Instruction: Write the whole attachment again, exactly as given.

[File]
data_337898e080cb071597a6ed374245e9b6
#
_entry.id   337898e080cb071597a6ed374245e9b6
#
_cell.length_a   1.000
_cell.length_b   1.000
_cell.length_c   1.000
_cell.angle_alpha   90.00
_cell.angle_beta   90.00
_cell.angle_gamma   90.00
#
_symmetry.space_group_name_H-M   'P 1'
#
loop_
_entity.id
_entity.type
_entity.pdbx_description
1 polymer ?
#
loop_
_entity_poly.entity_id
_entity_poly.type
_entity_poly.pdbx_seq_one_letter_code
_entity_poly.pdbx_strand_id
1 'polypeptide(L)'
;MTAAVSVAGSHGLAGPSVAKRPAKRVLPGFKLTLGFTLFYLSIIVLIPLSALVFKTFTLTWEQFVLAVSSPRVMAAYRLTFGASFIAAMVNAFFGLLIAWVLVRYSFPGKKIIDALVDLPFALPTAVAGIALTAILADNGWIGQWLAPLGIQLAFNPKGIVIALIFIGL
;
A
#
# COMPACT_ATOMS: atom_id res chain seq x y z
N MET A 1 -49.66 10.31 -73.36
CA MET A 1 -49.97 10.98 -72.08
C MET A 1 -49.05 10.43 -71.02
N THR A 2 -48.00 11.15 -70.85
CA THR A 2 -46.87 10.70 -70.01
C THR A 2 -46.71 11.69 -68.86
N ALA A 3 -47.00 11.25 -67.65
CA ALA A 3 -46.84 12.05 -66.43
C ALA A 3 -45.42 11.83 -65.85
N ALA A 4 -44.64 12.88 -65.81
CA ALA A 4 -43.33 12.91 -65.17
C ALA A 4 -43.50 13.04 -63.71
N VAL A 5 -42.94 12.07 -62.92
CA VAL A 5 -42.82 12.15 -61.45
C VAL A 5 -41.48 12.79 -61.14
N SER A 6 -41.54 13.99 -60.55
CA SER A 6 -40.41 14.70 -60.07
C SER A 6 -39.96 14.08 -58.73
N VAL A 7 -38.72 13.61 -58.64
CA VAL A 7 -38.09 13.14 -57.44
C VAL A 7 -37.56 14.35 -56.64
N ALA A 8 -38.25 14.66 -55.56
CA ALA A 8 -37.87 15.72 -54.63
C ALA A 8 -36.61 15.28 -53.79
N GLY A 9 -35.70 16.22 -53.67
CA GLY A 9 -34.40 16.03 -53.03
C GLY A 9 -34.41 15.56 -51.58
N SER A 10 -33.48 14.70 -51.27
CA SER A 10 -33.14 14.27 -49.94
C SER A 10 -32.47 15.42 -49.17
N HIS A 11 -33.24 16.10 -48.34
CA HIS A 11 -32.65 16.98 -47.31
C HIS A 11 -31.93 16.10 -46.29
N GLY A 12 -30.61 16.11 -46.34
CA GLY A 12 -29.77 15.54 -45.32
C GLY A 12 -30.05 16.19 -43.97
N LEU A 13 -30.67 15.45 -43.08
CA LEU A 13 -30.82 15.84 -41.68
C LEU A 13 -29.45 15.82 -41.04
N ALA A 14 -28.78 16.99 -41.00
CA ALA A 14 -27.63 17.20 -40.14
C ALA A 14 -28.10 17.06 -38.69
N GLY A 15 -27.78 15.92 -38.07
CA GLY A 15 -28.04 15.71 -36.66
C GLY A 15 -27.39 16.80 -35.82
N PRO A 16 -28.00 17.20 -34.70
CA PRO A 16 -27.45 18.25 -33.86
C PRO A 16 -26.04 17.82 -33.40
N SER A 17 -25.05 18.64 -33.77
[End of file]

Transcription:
data_337898e080cb071597a6ed374245e9b6
#
_entry.id   337898e080cb071597a6ed374245e9b6
#
_cell.length_a   1.000
_cell.length_b   1.000
_cell.length_c   1.000
_cell.angle_alpha   90.00
_cell.angle_beta   90.00
_cell.angle_gamma   90.00
#
_symmetry.space_group_name_H-M   'P 1'
#
loop_
_entity.id
_entity.type
_entity.pdbx_description
1 polymer ?
#
loop_
_entity_poly.entity_id
_entity_poly.type
_entity_poly.pdbx_seq_one_letter_code
_entity_poly.pdbx_strand_id
1 'polypeptide(L)'
;MTAAVSVAGSHGLAGPSVAKRPAKRVLPGFKLTLGFTLFYLSIIVLIPLSALVFKTFTLTWEQFVLAVSSPRVMAAYRLTFGASFIAAMVNAFFGLLIAWVLVRYSFPGKKIIDALVDLPFALPTAVAGIALTAILADNGWIGQWLAPLGIQLAFNPKGIVIALIFIGL
;
A
#
# COMPACT_ATOMS: atom_id res chain seq x y z
N MET A 1 -49.66 10.31 -73.36
CA MET A 1 -49.97 10.98 -72.08
C MET A 1 -49.05 10.43 -71.02
N THR A 2 -48.00 11.15 -70.85
CA THR A 2 -46.87 10.70 -70.01
C THR A 2 -46.71 11.69 -68.86
N ALA A 3 -47.00 11.25 -67.65
CA ALA A 3 -46.84 12.05 -66.43
C ALA A 3 -45.42 11.83 -65.85
N ALA A 4 -44.64 12.88 -65.81
CA ALA A 4 -43.33 12.91 -65.17
C ALA A 4 -43.50 13.04 -63.71
N VAL A 5 -42.94 12.07 -62.92
CA VAL A 5 -42.82 12.15 -61.45
C VAL A 5 -41.48 12.79 -61.14
N SER A 6 -41.54 13.99 -60.55
CA SER A 6 -40.41 14.70 -60.07
C SER A 6 -39.96 14.08 -58.73
N VAL A 7 -38.72 13.61 -58.64
CA VAL A 7 -38.09 13.14 -57.44
C VAL A 7 -37.56 14.35 -56.64
N ALA A 8 -38.25 14.66 -55.56
CA ALA A 8 -37.87 15.72 -54.63
C ALA A 8 -36.61 15.28 -53.79
N GLY A 9 -35.70 16.22 -53.67
CA GLY A 9 -34.40 16.03 -53.03
C GLY A 9 -34.41 15.56 -51.58
N SER A 10 -33.48 14.70 -51.27
CA SER A 10 -33.14 14.27 -49.94
C SER A 10 -32.47 15.42 -49.17
N HIS A 11 -33.24 16.10 -48.34
CA HIS A 11 -32.65 16.98 -47.31
C HIS A 11 -31.93 16.10 -46.29
N GLY A 12 -30.61 16.11 -46.34
CA GLY A 12 -29.77 15.54 -45.32
C GLY A 12 -30.05 16.19 -43.97
N LEU A 13 -30.67 15.45 -43.08
CA LEU A 13 -30.82 15.84 -41.68
C LEU A 13 -29.45 15.82 -41.04
N ALA A 14 -28.78 16.99 -41.00
CA ALA A 14 -27.63 17.20 -40.14
C ALA A 14 -28.10 17.06 -38.69
N GLY A 15 -27.78 15.92 -38.07
CA GLY A 15 -28.04 15.71 -36.66
C GLY A 15 -27.39 16.80 -35.82
N PRO A 16 -28.00 17.20 -34.70
CA PRO A 16 -27.45 18.25 -33.86
C PRO A 16 -26.04 17.82 -33.40
N SER A 17 -25.05 18.64 -33.77